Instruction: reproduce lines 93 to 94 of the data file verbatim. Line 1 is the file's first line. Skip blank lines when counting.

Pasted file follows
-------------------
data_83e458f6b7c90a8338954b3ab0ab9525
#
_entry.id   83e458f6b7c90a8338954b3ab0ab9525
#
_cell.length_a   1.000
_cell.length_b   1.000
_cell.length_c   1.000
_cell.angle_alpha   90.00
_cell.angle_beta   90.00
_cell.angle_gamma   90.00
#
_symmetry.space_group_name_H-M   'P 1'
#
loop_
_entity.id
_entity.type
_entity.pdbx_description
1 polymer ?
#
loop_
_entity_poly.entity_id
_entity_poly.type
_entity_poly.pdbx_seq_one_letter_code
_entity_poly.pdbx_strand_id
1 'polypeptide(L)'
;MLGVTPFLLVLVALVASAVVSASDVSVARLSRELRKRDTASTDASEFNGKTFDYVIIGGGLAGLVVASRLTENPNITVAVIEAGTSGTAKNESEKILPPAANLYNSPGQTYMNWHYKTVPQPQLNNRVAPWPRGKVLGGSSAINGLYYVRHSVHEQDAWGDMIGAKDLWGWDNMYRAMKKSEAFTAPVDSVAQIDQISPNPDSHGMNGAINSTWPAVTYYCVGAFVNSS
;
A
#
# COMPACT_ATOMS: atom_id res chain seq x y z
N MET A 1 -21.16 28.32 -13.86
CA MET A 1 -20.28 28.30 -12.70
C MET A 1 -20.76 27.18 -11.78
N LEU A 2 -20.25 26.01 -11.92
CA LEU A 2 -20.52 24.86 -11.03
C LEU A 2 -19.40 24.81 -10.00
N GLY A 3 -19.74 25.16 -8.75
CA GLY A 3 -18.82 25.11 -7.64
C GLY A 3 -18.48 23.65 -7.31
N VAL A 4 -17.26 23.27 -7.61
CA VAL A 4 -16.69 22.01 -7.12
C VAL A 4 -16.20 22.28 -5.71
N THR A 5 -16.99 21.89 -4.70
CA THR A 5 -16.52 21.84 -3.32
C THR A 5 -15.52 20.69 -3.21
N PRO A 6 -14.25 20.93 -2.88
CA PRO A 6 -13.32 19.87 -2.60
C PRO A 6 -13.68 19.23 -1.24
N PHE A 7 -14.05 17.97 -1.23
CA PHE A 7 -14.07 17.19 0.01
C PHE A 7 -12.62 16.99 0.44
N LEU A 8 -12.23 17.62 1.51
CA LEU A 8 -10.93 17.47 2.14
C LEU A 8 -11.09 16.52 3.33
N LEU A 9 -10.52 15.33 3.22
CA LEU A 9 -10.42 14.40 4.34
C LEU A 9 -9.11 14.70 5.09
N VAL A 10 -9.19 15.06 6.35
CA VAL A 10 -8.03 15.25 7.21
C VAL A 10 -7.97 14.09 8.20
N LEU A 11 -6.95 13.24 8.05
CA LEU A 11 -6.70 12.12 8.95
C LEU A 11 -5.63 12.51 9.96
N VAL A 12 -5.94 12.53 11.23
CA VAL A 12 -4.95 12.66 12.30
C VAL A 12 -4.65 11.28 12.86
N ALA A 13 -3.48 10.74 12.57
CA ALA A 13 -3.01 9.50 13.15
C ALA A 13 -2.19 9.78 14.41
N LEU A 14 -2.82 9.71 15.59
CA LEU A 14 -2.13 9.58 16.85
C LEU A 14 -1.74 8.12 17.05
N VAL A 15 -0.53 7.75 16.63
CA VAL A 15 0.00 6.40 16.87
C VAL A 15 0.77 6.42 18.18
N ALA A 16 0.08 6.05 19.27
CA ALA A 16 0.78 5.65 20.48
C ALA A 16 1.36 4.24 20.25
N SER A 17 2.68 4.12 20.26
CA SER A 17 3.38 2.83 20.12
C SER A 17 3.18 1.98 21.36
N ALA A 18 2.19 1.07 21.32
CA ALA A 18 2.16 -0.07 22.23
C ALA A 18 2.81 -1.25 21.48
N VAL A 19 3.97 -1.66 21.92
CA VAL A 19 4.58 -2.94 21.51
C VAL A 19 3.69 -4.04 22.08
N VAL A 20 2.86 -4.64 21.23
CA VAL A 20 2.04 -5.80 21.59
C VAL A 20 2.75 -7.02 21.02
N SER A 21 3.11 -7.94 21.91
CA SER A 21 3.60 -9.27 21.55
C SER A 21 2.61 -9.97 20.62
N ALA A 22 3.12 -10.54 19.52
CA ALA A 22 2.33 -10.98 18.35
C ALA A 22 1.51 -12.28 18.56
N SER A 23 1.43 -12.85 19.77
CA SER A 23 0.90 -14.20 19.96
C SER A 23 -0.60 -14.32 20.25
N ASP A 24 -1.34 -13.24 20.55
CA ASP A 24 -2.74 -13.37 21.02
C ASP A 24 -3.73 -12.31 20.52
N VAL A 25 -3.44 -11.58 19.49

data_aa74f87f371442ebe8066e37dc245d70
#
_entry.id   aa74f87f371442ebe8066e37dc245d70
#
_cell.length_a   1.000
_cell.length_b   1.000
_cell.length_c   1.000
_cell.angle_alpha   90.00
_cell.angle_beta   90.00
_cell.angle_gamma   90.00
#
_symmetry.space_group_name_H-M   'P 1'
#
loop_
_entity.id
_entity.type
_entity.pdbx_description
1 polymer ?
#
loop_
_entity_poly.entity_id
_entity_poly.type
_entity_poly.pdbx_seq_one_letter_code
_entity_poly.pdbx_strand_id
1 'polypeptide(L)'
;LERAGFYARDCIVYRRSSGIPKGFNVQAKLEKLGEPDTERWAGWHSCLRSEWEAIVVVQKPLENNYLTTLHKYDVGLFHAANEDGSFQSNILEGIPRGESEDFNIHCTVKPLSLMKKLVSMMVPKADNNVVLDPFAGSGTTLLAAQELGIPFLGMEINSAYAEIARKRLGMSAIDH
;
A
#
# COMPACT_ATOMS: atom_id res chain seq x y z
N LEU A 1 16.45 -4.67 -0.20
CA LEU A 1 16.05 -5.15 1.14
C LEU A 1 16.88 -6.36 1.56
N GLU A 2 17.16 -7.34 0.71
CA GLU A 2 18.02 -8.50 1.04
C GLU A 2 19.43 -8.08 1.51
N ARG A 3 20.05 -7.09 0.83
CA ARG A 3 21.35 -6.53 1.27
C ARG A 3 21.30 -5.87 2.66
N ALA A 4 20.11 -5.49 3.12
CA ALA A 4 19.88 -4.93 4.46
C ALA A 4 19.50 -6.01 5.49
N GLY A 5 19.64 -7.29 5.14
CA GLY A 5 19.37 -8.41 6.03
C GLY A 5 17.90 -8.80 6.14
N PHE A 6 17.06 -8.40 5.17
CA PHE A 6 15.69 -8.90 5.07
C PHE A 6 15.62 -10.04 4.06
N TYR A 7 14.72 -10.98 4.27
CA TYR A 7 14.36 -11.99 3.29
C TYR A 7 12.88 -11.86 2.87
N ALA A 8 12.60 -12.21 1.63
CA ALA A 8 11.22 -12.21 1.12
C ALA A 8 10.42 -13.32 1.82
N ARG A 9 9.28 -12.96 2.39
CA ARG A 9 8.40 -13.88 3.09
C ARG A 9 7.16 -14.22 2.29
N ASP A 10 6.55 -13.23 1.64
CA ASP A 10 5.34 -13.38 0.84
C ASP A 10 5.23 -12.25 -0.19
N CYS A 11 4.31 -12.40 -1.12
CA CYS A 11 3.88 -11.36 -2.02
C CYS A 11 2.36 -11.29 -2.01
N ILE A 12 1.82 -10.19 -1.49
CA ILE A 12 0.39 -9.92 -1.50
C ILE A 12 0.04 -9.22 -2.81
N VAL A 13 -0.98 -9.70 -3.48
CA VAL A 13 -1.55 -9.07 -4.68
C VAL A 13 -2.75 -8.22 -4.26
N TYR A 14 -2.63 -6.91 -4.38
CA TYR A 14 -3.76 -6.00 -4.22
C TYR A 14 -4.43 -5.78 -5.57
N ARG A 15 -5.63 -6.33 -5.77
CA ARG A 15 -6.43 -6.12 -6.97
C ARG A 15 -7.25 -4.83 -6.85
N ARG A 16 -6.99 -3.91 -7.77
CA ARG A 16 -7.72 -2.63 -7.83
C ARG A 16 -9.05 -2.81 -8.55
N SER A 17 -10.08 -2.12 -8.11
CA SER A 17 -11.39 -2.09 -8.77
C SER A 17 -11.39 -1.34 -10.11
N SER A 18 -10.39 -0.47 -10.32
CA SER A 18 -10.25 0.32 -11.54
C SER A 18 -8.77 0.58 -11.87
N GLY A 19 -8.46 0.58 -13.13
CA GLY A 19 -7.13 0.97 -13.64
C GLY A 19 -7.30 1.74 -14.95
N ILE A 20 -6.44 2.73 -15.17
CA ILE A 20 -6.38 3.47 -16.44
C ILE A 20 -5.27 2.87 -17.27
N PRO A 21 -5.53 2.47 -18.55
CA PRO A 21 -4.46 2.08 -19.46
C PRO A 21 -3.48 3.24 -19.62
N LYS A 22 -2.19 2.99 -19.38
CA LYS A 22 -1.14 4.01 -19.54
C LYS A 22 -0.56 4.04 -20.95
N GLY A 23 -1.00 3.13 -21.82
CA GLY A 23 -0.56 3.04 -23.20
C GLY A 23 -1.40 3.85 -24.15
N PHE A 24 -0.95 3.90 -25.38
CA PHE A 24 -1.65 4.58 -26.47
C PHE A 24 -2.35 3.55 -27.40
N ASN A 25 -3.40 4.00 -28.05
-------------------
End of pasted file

C SER A 21 2.61 -9.97 20.62
N ALA A 22 3.12 -10.54 19.52